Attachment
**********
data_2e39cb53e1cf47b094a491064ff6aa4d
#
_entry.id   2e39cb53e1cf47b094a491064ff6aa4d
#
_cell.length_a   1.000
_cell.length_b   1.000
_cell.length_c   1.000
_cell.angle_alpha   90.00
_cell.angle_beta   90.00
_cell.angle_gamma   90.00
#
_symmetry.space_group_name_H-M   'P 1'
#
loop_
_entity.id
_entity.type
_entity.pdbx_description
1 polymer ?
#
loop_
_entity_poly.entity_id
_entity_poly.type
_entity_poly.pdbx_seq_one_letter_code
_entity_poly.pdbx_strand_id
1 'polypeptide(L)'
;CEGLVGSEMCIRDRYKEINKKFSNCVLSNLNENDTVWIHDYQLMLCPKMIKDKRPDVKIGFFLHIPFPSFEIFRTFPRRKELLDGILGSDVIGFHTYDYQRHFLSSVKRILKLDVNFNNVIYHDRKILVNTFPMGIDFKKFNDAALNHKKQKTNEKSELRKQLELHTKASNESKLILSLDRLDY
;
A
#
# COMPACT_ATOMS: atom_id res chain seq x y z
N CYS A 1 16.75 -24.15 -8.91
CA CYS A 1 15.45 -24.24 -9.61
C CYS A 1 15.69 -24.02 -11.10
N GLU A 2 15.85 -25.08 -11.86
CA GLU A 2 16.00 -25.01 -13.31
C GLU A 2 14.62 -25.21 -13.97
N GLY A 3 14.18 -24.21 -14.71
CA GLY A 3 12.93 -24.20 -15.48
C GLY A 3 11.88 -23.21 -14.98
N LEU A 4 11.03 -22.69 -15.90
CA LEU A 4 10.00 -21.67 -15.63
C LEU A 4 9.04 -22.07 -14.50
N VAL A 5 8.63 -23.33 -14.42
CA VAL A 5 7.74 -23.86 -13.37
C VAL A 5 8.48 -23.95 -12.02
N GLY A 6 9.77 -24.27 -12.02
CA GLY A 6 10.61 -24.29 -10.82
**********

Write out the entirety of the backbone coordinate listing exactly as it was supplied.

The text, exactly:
data_2e39cb53e1cf47b094a491064ff6aa4d
#
_entry.id   2e39cb53e1cf47b094a491064ff6aa4d
#
_cell.length_a   1.000
_cell.length_b   1.000
_cell.length_c   1.000
_cell.angle_alpha   90.00
_cell.angle_beta   90.00
_cell.angle_gamma   90.00
#
_symmetry.space_group_name_H-M   'P 1'
#
loop_
_entity.id
_entity.type
_entity.pdbx_description
1 polymer ?
#
loop_
_entity_poly.entity_id
_entity_poly.type
_entity_poly.pdbx_seq_one_letter_code
_entity_poly.pdbx_strand_id
1 'polypeptide(L)'
;CEGLVGSEMCIRDRYKEINKKFSNCVLSNLNENDTVWIHDYQLMLCPKMIKDKRPDVKIGFFLHIPFPSFEIFRTFPRRKELLDGILGSDVIGFHTYDYQRHFLSSVKRILKLDVNFNNVIYHDRKILVNTFPMGIDFKKFNDAALNHKKQKTNEKSELRKQLELHTKASNESKLILSLDRLDY
;
A
#
# COMPACT_ATOMS: atom_id res chain seq x y z
N CYS A 1 16.75 -24.15 -8.91
CA CYS A 1 15.45 -24.24 -9.61
C CYS A 1 15.69 -24.02 -11.10
N GLU A 2 15.85 -25.08 -11.86
CA GLU A 2 16.00 -25.01 -13.31
C GLU A 2 14.62 -25.21 -13.97
N GLY A 3 14.18 -24.21 -14.71
CA GLY A 3 12.93 -24.20 -15.48
C GLY A 3 11.88 -23.21 -14.98
N LEU A 4 11.03 -22.69 -15.90
CA LEU A 4 10.00 -21.67 -15.63
C LEU A 4 9.04 -22.07 -14.50
N VAL A 5 8.63 -23.33 -14.42
CA VAL A 5 7.74 -23.86 -13.37
C VAL A 5 8.48 -23.95 -12.02
N GLY A 6 9.77 -24.27 -12.02
CA GLY A 6 10.61 -24.29 -10.82